Frank Baldanza’s article, Orlando and the Sackvilles, is a quick insight into Virginia Woolf’s human inspirations behind her novel Orlando. Though the article, published in 1955, would probably be considered dated by modern literary critics, the information provided does give the general reader a good impression of the background for Woolf’s characters and setting. Baldanza gives a brief introduction of Orlando and its thematic elements. He says that it was Woolf’s desire to capture the essence of people and the multiple personalities, or selves, which people carry around on a day to day basis. And from this, Woolf wanted through the character of Orlando to show how it all depends on time and circumstance to reveal certain traits or aspects of the self. Baldanza goes on to say that Orlando was based on Woolf’s friend Vita Sackville-West. He does imply that Woolf was able to explore sexual differences and gender discrepancies through the basis of Vita, but he doesn’t mention anything about the modern day assumption that they she and Woolf were lovers. Whether he personally chose to forgo this information, whether it was unknown, or whether the fifties considered it impolite to discuss lesbian affairs is up to another, more knowledgeable critic to decide. Baldanza compares many similar quotations from Vita’s Knole and the Sackvilles, her work about the Sackville family’s extremely large country house called Knole, to passages and descriptions in Orlando. Also, he notes that as Orlando is a depiction of Vita, many of the other characters are inspired from her ancestors or portraits that line the walls of Knole. Baldanza’s article is not so much a literary criticism as it is a view into the historical context that motivated Woolf.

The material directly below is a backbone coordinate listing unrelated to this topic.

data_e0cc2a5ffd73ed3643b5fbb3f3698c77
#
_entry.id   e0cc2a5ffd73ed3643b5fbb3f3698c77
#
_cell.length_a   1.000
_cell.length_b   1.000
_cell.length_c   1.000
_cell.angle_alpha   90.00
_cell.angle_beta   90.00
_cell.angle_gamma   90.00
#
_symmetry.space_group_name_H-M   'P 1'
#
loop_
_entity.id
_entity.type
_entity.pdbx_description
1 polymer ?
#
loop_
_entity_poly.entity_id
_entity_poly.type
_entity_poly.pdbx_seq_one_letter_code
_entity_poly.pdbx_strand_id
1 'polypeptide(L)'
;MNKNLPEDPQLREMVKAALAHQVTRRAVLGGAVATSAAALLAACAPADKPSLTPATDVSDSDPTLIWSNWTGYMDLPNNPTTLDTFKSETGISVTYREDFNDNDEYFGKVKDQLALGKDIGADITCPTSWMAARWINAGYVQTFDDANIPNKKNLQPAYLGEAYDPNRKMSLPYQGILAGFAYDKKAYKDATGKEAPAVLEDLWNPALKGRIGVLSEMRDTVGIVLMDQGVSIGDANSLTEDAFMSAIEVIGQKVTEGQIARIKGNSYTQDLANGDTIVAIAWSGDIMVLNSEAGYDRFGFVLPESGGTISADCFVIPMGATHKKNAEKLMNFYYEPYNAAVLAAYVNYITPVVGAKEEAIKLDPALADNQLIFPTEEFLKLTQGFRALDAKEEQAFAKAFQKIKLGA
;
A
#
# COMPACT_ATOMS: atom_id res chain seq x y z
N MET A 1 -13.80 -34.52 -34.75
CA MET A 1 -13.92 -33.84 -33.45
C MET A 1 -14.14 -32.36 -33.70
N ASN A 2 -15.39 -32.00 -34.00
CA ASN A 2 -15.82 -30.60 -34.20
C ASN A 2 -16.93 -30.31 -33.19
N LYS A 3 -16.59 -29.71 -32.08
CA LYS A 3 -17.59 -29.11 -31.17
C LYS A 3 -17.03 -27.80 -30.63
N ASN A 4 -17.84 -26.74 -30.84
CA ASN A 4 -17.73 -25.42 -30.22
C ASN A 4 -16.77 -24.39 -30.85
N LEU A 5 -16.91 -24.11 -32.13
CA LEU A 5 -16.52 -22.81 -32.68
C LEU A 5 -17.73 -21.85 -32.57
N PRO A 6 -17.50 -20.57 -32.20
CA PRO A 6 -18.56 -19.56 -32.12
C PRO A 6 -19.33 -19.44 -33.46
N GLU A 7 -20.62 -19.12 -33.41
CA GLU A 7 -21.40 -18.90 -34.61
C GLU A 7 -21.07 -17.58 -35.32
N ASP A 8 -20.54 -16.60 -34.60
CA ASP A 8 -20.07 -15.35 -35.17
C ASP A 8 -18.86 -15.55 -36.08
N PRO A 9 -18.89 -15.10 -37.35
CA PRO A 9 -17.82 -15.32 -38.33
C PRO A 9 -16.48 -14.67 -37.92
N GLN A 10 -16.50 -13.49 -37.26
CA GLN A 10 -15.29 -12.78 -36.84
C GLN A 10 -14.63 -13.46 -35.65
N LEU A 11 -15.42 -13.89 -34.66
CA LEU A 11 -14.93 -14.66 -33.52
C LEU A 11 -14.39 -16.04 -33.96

Baldanza, Frank. "Orlando and the Sackvilles." PMLA 70.1 (March 1955): 274- 79. Clemson University Blackboard. Web. 19 Oct. 2010.

Wednesday, October 13, 2010

Jacob's Room

I never really enjoyed Jacob’s Room. I didn’t want to necessarily say that when I first read it because I wasn’t sure if that’s how I would feel about all of Virginia’s novels. I’m actually glad that I can write about it now from a more, I don’t know, educated perspective? Looking back with more knowledge of Virginia’s work, I can see that much of my dislike probably came from her difficulty of establishing the narrator’s position. It was a beginning work for her, and she was still experimenting with the modern style. At certain points in the novel, it was hard to actually follow along with what was going on or who was saying what. She would transition from one character to another so quickly without enough literary clues that the whole process of reading the work became difficult. I can see why some of her critics didn’t enjoy Jacob’s Room. Obviously, she has amazing talent and the genius is there, it just needed some direction. I think Virginia just got so excited with letting herself be free and being able to try something so different she wasn’t worried about the average reading trying to follow along.